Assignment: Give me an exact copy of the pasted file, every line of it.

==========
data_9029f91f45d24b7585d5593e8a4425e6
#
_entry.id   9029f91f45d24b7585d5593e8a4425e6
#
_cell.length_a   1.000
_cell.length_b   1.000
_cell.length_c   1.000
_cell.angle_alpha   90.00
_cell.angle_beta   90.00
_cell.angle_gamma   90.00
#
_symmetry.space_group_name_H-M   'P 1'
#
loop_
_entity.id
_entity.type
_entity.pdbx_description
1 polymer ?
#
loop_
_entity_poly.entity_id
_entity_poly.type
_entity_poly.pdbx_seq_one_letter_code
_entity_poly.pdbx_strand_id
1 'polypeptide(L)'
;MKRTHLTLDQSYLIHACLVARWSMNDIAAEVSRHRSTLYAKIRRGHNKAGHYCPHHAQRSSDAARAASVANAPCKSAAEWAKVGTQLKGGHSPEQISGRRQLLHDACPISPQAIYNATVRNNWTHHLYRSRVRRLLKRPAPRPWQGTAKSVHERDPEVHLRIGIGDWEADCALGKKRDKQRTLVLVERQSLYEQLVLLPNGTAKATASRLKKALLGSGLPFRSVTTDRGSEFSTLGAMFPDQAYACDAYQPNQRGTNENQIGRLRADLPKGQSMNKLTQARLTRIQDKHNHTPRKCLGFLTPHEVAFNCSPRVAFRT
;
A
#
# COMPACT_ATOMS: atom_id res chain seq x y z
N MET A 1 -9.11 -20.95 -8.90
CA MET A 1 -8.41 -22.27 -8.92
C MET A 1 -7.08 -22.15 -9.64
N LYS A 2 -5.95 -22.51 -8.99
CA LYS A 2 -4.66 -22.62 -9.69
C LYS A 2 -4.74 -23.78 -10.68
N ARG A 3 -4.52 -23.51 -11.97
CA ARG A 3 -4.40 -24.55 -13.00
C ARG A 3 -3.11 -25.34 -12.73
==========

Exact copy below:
data_9029f91f45d24b7585d5593e8a4425e6
#
_entry.id   9029f91f45d24b7585d5593e8a4425e6
#
_cell.length_a   1.000
_cell.length_b   1.000
_cell.length_c   1.000
_cell.angle_alpha   90.00
_cell.angle_beta   90.00
_cell.angle_gamma   90.00
#
_symmetry.space_group_name_H-M   'P 1'
#
loop_
_entity.id
_entity.type
_entity.pdbx_description
1 polymer ?
#
loop_
_entity_poly.entity_id
_entity_poly.type
_entity_poly.pdbx_seq_one_letter_code
_entity_poly.pdbx_strand_id
1 'polypeptide(L)'
;MKRTHLTLDQSYLIHACLVARWSMNDIAAEVSRHRSTLYAKIRRGHNKAGHYCPHHAQRSSDAARAASVANAPCKSAAEWAKVGTQLKGGHSPEQISGRRQLLHDACPISPQAIYNATVRNNWTHHLYRSRVRRLLKRPAPRPWQGTAKSVHERDPEVHLRIGIGDWEADCALGKKRDKQRTLVLVERQSLYEQLVLLPNGTAKATASRLKKALLGSGLPFRSVTTDRGSEFSTLGAMFPDQAYACDAYQPNQRGTNENQIGRLRADLPKGQSMNKLTQARLTRIQDKHNHTPRKCLGFLTPHEVAFNCSPRVAFRT
;
A
#
# COMPACT_ATOMS: atom_id res chain seq x y z
N MET A 1 -9.11 -20.95 -8.90
CA MET A 1 -8.41 -22.27 -8.92
C MET A 1 -7.08 -22.15 -9.64
N LYS A 2 -5.95 -22.51 -8.99
CA LYS A 2 -4.66 -22.62 -9.69
C LYS A 2 -4.74 -23.78 -10.68
N ARG A 3 -4.52 -23.51 -11.97
CA ARG A 3 -4.40 -24.55 -13.00
C ARG A 3 -3.11 -25.34 -12.73